After giving his inaugural address and visiting the Tomb of the Unknown Soldier with Presidents Bush, Clinton, and Obama, President Joseph Biden got down to business in the Oval Office. Biden signed 17 Executive Orders (E.O.s) making drastic changes to federal government policies and making good on commitments he made while campaigning for the post. In many cases, Biden reversed policies that had been firmly opposed by ASCB.
One of the most significant E.O.s was one declaring that it is the “policy of my Administration that the Federal Government should pursue a comprehensive approach to advancing equity for all, including people of color and others who have been historically under served, marginalized, and adversely affected by persistent poverty and inequality. Affirmatively advancing equity, civil rights, racial justice, and equal opportunity is the responsibility of the whole of our Government. Because advancing equity requires a systematic approach to embedding fairness in decision-making processes, executive departments and agencies must recognize and work to redress inequities in their policies and programs that serve as barriers to equal opportunity.”
In September 2020, the Trump Administration issued an E.O. halting all diversity training within the federal government and putting a stop to federally supported grant programs to teach diversity in various communities, including the scientific community. The White House stopped the programs, claiming that they “promote race or sex-stereotyping or scapegoating in the Federal workforce.”
The summer of 2020 was one of protests about the racial injustice that continues to afflict the United States. In its statement opposing the Trump E.O., the ASCB said, “Rather than showing us the way to reconciliation, the Trump White House has issued an Executive Order that attacks efforts by the federal government to heal decades-old racial divisions within the U.S.”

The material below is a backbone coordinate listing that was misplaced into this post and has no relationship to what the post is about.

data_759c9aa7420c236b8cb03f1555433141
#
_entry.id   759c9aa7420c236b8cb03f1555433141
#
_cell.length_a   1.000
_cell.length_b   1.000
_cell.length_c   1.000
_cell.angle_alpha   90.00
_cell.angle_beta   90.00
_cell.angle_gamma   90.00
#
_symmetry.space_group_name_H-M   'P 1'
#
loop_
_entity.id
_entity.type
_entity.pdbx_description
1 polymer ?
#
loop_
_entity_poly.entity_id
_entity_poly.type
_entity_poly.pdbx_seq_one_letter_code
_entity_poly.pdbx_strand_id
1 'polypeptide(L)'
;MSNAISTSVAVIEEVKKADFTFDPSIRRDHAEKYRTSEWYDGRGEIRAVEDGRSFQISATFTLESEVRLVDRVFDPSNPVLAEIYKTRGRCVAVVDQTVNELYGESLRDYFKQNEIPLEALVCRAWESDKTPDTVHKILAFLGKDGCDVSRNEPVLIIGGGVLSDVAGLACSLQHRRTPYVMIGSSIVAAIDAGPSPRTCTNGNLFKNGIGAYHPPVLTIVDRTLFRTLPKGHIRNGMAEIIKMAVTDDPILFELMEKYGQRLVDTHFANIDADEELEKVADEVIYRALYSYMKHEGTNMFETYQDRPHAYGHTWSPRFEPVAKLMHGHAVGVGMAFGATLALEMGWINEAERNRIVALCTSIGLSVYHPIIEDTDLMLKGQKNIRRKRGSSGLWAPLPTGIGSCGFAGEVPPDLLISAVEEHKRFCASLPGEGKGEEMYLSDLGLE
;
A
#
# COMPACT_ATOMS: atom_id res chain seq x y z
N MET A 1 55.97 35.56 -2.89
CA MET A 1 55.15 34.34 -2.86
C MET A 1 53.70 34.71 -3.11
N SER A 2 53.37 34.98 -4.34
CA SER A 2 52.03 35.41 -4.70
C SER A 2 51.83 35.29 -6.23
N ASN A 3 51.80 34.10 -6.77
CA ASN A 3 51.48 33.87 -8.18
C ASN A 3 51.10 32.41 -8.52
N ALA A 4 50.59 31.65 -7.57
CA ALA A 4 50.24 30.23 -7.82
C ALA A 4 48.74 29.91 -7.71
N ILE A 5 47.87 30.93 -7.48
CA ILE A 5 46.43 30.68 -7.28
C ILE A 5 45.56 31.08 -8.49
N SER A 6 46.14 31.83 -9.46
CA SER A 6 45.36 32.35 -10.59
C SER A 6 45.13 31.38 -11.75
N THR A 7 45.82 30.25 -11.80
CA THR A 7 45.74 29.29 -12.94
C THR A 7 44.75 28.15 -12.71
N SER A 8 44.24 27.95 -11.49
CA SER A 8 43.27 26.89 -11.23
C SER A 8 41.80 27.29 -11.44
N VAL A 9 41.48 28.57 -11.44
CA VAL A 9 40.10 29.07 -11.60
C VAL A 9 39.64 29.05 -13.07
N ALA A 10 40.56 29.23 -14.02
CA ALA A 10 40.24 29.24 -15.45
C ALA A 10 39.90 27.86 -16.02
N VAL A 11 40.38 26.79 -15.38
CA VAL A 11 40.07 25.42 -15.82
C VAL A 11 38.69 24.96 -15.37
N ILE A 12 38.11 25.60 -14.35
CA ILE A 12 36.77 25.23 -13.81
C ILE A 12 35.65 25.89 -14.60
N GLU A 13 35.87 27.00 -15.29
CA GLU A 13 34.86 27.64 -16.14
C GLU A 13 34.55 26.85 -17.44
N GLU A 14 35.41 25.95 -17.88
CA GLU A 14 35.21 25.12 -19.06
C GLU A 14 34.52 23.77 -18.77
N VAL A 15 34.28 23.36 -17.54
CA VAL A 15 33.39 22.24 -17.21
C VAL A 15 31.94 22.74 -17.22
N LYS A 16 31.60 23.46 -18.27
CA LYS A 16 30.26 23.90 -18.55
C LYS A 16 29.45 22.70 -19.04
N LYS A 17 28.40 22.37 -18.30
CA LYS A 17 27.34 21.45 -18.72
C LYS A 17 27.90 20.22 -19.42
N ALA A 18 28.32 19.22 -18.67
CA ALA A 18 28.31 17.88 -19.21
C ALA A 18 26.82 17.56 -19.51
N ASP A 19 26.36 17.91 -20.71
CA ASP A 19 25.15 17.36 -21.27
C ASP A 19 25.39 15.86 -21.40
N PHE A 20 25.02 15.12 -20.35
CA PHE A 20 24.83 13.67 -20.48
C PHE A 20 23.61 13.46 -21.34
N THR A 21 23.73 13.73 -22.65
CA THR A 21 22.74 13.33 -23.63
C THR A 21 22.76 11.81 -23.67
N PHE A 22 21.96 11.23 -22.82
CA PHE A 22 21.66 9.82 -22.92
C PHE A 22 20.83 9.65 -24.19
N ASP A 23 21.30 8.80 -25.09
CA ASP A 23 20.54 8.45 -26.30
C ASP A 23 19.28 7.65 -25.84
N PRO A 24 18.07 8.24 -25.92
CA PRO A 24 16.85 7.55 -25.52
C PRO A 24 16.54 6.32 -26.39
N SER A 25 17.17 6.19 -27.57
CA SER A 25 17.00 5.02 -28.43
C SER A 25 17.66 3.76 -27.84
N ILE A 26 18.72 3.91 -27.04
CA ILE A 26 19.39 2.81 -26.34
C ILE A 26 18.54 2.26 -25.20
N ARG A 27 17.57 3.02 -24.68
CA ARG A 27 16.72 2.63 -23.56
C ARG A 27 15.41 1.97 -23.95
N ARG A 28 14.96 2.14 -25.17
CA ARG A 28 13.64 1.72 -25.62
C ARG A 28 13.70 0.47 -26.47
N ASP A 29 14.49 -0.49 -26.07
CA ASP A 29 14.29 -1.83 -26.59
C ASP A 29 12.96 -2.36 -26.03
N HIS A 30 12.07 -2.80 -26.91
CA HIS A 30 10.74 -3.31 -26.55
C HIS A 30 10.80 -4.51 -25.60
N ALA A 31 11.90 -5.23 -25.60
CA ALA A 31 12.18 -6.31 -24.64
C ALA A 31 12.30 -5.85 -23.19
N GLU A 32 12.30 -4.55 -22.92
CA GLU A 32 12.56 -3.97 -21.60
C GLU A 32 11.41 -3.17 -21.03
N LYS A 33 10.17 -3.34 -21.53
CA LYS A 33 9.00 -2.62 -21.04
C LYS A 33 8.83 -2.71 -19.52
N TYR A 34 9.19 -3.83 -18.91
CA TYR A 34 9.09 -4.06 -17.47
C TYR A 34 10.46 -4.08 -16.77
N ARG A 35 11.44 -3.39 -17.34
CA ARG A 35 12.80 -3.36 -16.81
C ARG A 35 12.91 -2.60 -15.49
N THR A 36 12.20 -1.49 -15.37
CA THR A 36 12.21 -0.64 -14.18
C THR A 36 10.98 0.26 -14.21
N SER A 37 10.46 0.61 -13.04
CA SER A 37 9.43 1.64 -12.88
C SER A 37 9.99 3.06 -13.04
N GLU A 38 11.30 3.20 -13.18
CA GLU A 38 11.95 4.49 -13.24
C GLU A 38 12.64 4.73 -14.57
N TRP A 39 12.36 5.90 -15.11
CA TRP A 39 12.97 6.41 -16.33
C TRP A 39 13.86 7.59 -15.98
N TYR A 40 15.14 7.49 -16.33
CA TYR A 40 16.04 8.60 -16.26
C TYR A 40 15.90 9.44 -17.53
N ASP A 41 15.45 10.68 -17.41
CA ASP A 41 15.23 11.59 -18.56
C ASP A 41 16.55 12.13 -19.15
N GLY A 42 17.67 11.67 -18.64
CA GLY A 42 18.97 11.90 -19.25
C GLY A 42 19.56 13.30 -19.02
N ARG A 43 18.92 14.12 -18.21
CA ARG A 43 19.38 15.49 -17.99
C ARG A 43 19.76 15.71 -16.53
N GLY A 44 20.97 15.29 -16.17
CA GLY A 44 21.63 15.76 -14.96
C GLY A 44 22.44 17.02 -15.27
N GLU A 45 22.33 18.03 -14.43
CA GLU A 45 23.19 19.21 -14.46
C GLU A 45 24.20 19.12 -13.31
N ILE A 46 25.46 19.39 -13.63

The E.O. issued by the Biden Administration revokes the Trump E.O. but also requires that each federal agency “assess whether, and to what extent, its programs, and policies perpetuate systemic barriers to opportunities and benefits for people of color and other under-served groups.” The White House Domestic Policy Council and the White House Office of Management and Budget will lead the government-wide review. The high-level leadership signals how serious the new President takes this issue and sends a very clear signal to federal agencies that they should take it seriously too.
About the Author:
Kevin M. Wilson serves as Director of Public Policy and Media Relations for The American Society for Cell Biology. He's worked as the Legislative Director for U.S. Congressman Robert Weygand (D-RI) and as a Legislative Assistant for U.S. Senator Claiborne Pell (D-RI). He has a BA in Politics and American Government from the Catholic University of America. Email: email@example.com